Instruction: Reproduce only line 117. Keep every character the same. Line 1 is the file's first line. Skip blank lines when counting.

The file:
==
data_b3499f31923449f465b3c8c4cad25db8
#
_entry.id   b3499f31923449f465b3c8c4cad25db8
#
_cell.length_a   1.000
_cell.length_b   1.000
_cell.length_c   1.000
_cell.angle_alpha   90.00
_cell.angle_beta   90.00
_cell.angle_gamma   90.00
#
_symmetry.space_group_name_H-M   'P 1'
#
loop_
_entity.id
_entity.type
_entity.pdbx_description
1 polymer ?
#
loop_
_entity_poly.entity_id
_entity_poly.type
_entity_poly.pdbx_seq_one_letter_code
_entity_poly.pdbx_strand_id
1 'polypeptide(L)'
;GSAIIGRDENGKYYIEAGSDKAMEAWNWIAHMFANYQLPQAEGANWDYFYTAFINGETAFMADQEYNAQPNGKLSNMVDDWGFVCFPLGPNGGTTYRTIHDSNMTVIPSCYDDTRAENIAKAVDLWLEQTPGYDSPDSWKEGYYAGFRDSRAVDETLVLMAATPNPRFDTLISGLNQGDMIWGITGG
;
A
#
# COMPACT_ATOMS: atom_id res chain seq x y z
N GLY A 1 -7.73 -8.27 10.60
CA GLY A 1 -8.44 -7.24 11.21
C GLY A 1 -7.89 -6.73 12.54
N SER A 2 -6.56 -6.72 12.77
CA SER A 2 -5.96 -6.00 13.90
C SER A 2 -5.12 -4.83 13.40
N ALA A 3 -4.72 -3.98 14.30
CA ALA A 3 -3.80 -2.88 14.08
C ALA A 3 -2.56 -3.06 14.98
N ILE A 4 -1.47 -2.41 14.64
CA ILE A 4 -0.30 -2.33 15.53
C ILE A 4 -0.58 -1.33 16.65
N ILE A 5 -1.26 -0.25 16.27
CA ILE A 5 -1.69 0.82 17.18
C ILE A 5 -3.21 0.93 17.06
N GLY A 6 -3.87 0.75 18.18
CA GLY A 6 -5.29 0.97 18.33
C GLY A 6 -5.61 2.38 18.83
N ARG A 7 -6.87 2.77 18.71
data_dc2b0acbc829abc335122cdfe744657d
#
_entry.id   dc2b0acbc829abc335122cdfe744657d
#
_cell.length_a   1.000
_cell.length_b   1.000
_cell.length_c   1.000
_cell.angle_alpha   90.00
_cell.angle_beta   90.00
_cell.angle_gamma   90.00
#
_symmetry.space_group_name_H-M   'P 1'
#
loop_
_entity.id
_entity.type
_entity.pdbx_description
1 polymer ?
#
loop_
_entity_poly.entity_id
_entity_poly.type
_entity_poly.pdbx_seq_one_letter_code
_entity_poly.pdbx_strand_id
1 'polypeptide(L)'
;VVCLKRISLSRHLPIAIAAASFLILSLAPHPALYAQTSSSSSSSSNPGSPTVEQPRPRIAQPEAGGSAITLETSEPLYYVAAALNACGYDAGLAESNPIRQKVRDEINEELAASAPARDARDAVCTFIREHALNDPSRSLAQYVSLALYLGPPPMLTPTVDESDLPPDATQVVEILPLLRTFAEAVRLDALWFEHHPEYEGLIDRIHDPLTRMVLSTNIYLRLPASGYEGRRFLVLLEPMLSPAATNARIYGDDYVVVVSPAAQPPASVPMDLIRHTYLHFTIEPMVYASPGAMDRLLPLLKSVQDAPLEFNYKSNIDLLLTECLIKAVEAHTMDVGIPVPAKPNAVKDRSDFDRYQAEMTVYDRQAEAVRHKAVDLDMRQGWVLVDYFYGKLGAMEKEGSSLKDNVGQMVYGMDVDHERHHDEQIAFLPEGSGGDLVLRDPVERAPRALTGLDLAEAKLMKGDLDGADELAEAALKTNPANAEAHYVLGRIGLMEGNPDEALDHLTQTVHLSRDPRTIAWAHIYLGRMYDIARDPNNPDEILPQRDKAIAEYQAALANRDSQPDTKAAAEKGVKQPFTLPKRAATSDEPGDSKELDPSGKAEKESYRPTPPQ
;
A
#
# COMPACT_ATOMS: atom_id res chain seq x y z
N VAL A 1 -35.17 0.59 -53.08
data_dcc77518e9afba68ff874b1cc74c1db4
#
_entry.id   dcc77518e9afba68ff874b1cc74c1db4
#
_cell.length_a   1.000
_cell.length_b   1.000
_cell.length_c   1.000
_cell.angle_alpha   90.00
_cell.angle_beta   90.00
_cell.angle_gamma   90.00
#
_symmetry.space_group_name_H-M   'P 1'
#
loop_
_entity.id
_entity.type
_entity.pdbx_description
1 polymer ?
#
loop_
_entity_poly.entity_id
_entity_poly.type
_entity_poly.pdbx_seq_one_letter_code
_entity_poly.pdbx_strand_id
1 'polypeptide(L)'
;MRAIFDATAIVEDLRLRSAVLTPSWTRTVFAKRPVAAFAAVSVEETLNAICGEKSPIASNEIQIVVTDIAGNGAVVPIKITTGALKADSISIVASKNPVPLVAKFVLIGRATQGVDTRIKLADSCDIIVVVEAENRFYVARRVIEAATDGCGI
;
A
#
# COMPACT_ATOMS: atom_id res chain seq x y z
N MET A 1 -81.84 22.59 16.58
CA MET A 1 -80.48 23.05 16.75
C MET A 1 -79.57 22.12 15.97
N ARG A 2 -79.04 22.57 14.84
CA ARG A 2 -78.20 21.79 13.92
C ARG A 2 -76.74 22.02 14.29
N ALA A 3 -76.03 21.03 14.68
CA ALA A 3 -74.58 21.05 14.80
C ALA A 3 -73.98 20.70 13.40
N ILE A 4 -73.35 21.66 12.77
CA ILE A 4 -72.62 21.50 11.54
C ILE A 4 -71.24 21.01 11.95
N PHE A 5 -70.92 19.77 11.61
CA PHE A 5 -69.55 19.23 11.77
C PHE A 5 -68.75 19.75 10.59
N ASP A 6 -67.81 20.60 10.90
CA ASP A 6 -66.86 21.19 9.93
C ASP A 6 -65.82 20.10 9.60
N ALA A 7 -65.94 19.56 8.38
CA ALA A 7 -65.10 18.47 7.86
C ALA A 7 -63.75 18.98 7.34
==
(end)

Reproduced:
N ALA A 3 -76.03 21.03 14.68